Another massive parcel has arrived from Orion. I have succumbed to the latest in the Twilight Saga and it seems more Vampire delights await me with the first two of Charlaine Harris’ series about Sookie Stackhouse (great name) which have become the incredibly successful True Blood tv series. I haven’t heard much on the blogosphere on these but am very much intrigued by them as have seen tonnes on the tube.  The final tome that you can see is one thats not out until June next year but I have been priviledged enough to be asjed to take a very early look at. ‘The Passage’ by Justin Cronin is massive, comes with very little, though intriguing blurb and has already had the film rites bought by Ridley Scott, more on that soon too as I think this is going to be huge (and not just in size) next year. And finally…

It’s always nice when a publisher emails you be they big or small. I have to admit I hadn’t heard too much about Honno Press when they emailed me asking if they could send me a catalogue. Honno Press is an independent publisher of Welsh Women’s fiction (so a bit like a welsh version of Persephone if you are a fan) and they have a wonderful selection of books, they also go the extra mile as they went through my blog and picked three books they thought I would love. A welsh sensation novel ‘A Burglary’ by Amy Dillwyn, a book where “each generation looks back into the tragic past, loves, secrets and lies are hauled into the open with surprising consequences for all” in ‘Hector’s Talent for Miracles’ by Kitty Harri and finally a collection of witty, wry and sharply observed stories about women with ‘Stranger Within The Gates’ by Bertha Thomas. Sounds like they have got me spot on!!!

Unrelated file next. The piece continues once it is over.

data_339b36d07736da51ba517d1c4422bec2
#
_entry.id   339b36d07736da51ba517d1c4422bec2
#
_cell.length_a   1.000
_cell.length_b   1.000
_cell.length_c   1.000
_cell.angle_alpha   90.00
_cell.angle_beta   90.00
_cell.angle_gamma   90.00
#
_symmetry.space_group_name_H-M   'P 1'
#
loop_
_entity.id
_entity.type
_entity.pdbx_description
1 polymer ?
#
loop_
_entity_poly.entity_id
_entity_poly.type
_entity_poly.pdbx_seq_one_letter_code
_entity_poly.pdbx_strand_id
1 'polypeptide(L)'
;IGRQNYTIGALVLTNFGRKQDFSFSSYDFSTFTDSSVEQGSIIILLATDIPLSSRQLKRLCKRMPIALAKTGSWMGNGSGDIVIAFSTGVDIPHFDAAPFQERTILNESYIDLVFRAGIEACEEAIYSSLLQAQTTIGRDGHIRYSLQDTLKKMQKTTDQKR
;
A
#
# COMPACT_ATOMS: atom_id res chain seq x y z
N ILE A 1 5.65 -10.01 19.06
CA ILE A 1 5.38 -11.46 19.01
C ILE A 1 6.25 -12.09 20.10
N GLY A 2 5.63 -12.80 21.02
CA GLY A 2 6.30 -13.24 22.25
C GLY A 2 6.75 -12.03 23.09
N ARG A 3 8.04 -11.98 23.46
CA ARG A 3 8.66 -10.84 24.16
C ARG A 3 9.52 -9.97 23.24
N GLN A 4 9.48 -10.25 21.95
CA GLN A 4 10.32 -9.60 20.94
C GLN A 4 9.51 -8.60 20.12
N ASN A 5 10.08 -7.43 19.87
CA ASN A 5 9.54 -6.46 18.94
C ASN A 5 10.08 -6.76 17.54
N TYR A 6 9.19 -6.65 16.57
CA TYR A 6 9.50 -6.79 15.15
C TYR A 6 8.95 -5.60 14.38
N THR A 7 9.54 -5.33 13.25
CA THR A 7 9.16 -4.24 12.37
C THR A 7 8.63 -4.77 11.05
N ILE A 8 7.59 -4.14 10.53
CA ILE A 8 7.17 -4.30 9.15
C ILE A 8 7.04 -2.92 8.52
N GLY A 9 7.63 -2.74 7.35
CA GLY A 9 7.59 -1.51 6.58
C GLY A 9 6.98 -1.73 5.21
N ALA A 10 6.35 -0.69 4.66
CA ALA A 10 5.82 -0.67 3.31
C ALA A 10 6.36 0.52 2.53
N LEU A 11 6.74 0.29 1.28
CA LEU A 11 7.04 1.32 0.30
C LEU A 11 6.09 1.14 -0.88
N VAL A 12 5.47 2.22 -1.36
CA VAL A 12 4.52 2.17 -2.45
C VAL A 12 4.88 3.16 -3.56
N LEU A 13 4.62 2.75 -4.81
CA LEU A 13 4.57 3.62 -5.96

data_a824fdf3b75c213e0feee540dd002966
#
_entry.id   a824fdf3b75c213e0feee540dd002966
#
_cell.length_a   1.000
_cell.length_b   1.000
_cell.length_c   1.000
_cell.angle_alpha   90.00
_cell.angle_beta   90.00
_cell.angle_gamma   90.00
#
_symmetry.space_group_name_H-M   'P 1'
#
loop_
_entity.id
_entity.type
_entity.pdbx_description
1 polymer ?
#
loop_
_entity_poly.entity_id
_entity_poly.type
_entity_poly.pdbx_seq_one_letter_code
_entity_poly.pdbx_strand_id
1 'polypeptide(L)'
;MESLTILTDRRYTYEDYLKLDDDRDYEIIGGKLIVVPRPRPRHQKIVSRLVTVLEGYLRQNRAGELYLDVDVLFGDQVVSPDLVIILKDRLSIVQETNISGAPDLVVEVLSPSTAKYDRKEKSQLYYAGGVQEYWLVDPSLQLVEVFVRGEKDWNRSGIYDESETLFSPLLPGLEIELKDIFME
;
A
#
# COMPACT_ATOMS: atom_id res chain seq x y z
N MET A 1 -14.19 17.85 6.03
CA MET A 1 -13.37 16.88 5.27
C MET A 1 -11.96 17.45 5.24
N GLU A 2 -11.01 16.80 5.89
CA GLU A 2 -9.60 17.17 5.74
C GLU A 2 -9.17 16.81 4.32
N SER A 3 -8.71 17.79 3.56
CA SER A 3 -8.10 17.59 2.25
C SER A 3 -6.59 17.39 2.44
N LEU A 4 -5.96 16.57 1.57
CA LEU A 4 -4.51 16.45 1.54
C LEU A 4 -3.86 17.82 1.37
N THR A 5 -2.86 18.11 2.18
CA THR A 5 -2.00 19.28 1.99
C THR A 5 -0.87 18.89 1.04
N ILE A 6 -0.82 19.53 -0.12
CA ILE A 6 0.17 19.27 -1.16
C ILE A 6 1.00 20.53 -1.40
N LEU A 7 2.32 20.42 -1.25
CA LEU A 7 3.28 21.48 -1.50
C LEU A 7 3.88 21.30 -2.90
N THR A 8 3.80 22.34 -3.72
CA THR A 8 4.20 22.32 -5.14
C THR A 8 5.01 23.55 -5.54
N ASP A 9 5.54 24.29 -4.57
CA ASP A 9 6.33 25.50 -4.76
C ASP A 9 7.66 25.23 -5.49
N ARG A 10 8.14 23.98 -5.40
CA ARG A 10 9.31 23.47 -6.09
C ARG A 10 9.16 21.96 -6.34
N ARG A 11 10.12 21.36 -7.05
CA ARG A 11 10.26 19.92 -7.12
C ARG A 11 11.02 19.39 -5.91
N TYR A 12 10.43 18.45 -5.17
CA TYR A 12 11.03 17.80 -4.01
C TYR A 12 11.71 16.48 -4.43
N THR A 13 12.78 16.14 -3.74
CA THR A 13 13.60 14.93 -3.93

Blimey. Now over to you… are Bronte’s and other classics the perfect pressies for Christmas and reading as Spring… erm… springs up? Who has read the Charlaine Harris books, are they like Twilight? Who has tried Honno Press and what did you think?  What will you be curling up with this weekend? What books have you accumulated of late?

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No Time For Goodbye – Linwood Barclay

I have had this book on my TBR pile for ages and ages and finally have gotten around to reading it as I needed some serious escapism. Escapist reading for me can be one of a few things, a comedy, a who-dunnit or indeed a gripping page turning thriller. Everyone has different escapist reading, I know on person who can find no finer escapist reading than Mills and Boon. So as it was also one of the books on mine and Novel Insights books to read (I still have to conquer The Blind Assassin yet to have caught up) I decided that this would be my next read.

Linwood Barclay’s debut novel No Time For Goodbye is definitely escapist reading. It is also a very thrilling read with possibly one of the most unpredictable plotlines that I have come across (bar the immense Child 44) in some time. One day a fourteen year old girl wakes up to find her entire family have vanished. There are no traces of them anywhere they have simply disappeared. Come forward twenty five years and Cynthia is still none the wiser to what has happened, however when a TV show decide to pick up the story again things slowly but surely start to unfold and Cynthia may begin to wish that she remained in the dark.